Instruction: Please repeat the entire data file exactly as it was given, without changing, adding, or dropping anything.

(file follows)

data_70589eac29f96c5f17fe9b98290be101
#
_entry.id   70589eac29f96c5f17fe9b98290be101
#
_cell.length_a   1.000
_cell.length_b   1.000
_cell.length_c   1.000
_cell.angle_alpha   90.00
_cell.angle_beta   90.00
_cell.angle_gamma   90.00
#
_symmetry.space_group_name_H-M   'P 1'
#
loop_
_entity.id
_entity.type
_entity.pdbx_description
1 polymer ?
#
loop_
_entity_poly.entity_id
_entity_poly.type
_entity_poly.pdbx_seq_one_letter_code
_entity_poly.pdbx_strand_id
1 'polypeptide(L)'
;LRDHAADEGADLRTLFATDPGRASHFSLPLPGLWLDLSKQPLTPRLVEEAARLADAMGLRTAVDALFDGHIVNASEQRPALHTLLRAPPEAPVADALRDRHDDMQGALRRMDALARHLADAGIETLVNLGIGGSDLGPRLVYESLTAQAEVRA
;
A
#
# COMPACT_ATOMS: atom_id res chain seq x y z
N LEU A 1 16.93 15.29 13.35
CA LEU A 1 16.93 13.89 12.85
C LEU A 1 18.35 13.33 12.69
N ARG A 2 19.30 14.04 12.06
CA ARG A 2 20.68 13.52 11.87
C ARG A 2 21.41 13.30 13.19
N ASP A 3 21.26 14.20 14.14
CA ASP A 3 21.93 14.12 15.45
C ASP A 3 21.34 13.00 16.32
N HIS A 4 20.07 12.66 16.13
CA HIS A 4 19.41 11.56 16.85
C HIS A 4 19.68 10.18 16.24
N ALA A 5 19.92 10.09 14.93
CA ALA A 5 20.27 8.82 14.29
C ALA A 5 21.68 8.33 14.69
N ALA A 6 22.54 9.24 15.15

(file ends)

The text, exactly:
data_70589eac29f96c5f17fe9b98290be101
#
_entry.id   70589eac29f96c5f17fe9b98290be101
#
_cell.length_a   1.000
_cell.length_b   1.000
_cell.length_c   1.000
_cell.angle_alpha   90.00
_cell.angle_beta   90.00
_cell.angle_gamma   90.00
#
_symmetry.space_group_name_H-M   'P 1'
#
loop_
_entity.id
_entity.type
_entity.pdbx_description
1 polymer ?
#
loop_
_entity_poly.entity_id
_entity_poly.type
_entity_poly.pdbx_seq_one_letter_code
_entity_poly.pdbx_strand_id
1 'polypeptide(L)'
;LRDHAADEGADLRTLFATDPGRASHFSLPLPGLWLDLSKQPLTPRLVEEAARLADAMGLRTAVDALFDGHIVNASEQRPALHTLLRAPPEAPVADALRDRHDDMQGALRRMDALARHLADAGIETLVNLGIGGSDLGPRLVYESLTAQAEVRA
;
A
#
# COMPACT_ATOMS: atom_id res chain seq x y z
N LEU A 1 16.93 15.29 13.35
CA LEU A 1 16.93 13.89 12.85
C LEU A 1 18.35 13.33 12.69
N ARG A 2 19.30 14.04 12.06
CA ARG A 2 20.68 13.52 11.87
C ARG A 2 21.41 13.30 13.19
N ASP A 3 21.26 14.20 14.14
CA ASP A 3 21.93 14.12 15.45
C ASP A 3 21.34 13.00 16.32
N HIS A 4 20.07 12.66 16.13
CA HIS A 4 19.41 11.56 16.85
C HIS A 4 19.68 10.18 16.24
N ALA A 5 19.92 10.09 14.93
CA ALA A 5 20.27 8.82 14.29
C ALA A 5 21.68 8.33 14.69
N ALA A 6 22.54 9.24 15.15